Especially since the expectations are that high that it may be tough to fulfil them. “Yeah, the atmosphere in our country indeed changed.” explains Hasmik Hayrapetyan. She is the marketing-director of the Armenian NGO “Birthright“ that aims to win diaspora Armenians for a one-year-volunteer-program in Armenia. “But it may take long until we see results of a new government and it is not unlikely that they just can’t fulfil the hopes of the people.” Among the participants of the Birthright-program she notices a rising interest that came along with the political change. “But yet we can´t say that the number of applications goes up significantly.”
Birthright offers its participants – usually students or young people who finished school or professional education – to live for a year with an Armenian family while doing such things as for example teaching foreign languages, learning Armenian language or absolving various internships. At the same time, the organisation tries to create chances for exchange between native and diaspora Armenians. “We want to get them in touch and to get an understanding for each other. We want our kids to know how it is to grow up in a different society. And we want our guests to see how kids of their age here have to serve in the army for two years and how they go to the frontline in Karabakh.” After all some 1700 volunteers took part in Birthright-program after it was founded in 2003. Approximately 170 of them later remained in Armenia or came back to live there constantly, explains Hayrapetyan. “Of course we´d like to increase that number. But even those who don´t stay will have a much clearer image of Armenia and closer ties to our country.”
22-year old Tamara Maydali is one of the current volunteers in Birthright. Born and raised in Germany, she from her childhood was aware of being Armenian. Her parents, Armenians from Turkey, moved to Germany before her birth and never stopped referring on their Armenian identity. Being a German citizen and being labelled as a Turkish girl by most Germans, going to Armenia finally offered here the feeling to feel as a part of a certain kind of community. “I actually always had a good life in Germany but only here people do not ask where I am from and don´t look for possible differences. Though I hardly speak Armenian so far,” she explains.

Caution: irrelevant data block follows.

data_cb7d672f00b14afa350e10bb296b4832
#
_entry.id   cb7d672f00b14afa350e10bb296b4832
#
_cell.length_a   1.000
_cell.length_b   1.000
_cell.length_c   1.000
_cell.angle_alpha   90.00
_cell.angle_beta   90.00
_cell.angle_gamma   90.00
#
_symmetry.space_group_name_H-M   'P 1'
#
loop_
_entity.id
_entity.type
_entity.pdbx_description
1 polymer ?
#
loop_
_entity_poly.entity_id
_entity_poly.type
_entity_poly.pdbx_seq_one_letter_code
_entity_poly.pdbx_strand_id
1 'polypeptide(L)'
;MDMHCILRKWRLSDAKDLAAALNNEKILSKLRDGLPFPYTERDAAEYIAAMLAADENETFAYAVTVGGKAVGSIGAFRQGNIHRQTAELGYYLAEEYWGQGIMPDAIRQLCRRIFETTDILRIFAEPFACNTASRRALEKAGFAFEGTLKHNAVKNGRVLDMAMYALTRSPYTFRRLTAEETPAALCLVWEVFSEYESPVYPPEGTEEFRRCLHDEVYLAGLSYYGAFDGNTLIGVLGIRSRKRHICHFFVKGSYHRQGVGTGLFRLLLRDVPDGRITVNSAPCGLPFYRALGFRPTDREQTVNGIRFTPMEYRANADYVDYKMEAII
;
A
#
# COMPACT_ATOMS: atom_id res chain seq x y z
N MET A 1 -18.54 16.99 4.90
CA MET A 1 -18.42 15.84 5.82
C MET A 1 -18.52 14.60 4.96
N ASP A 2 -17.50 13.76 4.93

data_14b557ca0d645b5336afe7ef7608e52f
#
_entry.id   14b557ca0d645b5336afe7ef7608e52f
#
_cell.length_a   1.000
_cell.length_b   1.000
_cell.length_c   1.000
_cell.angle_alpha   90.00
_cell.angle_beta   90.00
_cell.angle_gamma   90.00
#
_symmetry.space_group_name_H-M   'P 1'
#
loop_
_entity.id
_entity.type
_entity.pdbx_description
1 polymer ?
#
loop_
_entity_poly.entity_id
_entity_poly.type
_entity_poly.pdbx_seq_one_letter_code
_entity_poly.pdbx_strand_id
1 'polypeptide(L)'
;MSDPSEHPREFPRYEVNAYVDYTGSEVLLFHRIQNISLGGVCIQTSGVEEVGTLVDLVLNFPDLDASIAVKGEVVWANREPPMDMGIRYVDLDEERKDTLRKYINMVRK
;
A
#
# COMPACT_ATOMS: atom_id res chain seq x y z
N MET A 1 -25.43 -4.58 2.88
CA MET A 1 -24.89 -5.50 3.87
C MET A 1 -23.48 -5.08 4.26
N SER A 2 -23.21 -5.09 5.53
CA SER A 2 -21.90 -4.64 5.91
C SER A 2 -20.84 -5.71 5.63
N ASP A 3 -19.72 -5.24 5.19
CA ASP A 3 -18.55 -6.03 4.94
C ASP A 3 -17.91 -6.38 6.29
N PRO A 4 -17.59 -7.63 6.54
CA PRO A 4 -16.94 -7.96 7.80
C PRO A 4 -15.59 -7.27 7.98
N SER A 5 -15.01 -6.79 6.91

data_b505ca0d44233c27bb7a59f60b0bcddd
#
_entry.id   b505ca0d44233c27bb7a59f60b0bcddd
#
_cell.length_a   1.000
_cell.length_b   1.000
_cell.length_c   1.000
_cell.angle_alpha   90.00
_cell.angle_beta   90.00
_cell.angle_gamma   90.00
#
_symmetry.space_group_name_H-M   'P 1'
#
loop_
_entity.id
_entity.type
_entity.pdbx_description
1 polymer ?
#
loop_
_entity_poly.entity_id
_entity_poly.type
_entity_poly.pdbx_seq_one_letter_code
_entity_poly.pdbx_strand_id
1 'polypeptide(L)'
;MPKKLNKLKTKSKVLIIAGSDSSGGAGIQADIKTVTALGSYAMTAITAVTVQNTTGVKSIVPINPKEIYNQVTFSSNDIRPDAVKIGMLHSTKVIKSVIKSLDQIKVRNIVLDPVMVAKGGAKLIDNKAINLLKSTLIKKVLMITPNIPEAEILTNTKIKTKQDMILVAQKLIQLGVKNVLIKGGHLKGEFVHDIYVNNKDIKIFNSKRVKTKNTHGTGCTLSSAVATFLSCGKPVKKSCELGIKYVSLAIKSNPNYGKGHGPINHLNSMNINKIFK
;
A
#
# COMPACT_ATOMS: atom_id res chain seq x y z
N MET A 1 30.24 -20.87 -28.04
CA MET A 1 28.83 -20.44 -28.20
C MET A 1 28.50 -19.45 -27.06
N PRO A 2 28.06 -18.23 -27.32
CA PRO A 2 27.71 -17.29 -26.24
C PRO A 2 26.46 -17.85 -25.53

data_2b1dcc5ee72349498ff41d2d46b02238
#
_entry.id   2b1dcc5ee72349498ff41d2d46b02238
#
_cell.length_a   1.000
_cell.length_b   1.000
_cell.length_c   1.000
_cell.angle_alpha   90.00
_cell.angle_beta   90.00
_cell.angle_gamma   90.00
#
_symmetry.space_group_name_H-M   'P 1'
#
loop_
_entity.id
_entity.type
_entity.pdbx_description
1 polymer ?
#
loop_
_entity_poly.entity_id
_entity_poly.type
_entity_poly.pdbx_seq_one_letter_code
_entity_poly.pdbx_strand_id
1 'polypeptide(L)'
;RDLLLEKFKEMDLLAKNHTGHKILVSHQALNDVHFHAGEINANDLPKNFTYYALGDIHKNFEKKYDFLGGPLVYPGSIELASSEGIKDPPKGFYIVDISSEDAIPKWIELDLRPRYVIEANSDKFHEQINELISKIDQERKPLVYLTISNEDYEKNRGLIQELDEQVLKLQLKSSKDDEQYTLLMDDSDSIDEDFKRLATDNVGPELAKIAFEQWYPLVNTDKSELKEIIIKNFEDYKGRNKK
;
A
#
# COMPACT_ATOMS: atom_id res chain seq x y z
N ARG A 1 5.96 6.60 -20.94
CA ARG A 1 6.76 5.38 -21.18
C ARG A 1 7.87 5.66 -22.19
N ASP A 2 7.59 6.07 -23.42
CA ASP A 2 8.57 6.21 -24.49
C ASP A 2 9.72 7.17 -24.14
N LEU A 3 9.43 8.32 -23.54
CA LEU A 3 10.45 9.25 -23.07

Anyway her first time to Armenia some five years ago had been a huge cultural shock to her. “Especially if to go out of Yerevan the poverty and lack of infrastructure had an significant impact on me.” After various stays in Armenia and after starting the volunteership in Birthright her feeling towards the country changes: “In the beginning I really hadn’t a feeling of homeland here. It was interesting to see but nothing where I would stay. That´s getting different now. The people are very warm and helpful and you really start to feel you´re belonging here somehow.
Maydali hasn’t been following the recent political process in Armenia too closely but is aware about the expectations that are now everywhere. According to here experience, even those members of the diaspora who never set a food on Armenian soil wish for a better change. “I know a lot of Armenians in Germany who care about the situation and hope that Pashinyan can reform the country.” Maydali says. “But I must admit the enthusiasm isn’t too big. After all it is not the first political change in Armenia and so far never a sustainable result has been seen.”
A place to stroll – a place to stay?
While getting familiar with the land that carries the name of her origin Maydali would not deny to extend her stay after finishing the Birthright-program. Having studied business arithmetic in Germany it could be interesting to do a master degree in Yerevan . “But yet this is just another limited thing. Well, after learning the language why not to stay for another two or three years?”, she asks. “But forever? That´s a tough question and you don´t know what to expect from this country on long term.” As many other Armenians from the diaspora Maydali knows that she always could go back. “Especially we from the western countries are in a very comfortable situation. If there´d appear any difficulties we always just could go back to a more stable and easy place. Maybe this somehow keeps us from really getting ourselves in that kind of reality native Armenians have to deal with all their life.”
Markus Pöhlking is a journalist and editor based in German ‘Neue Osnabrücker Zeitung’ daily . Having had always a strong interest in foreign affairs, matters concerning Eastern Europe and post-Soviet countries, he has lived and worked in Ukraine and Georgia in past years.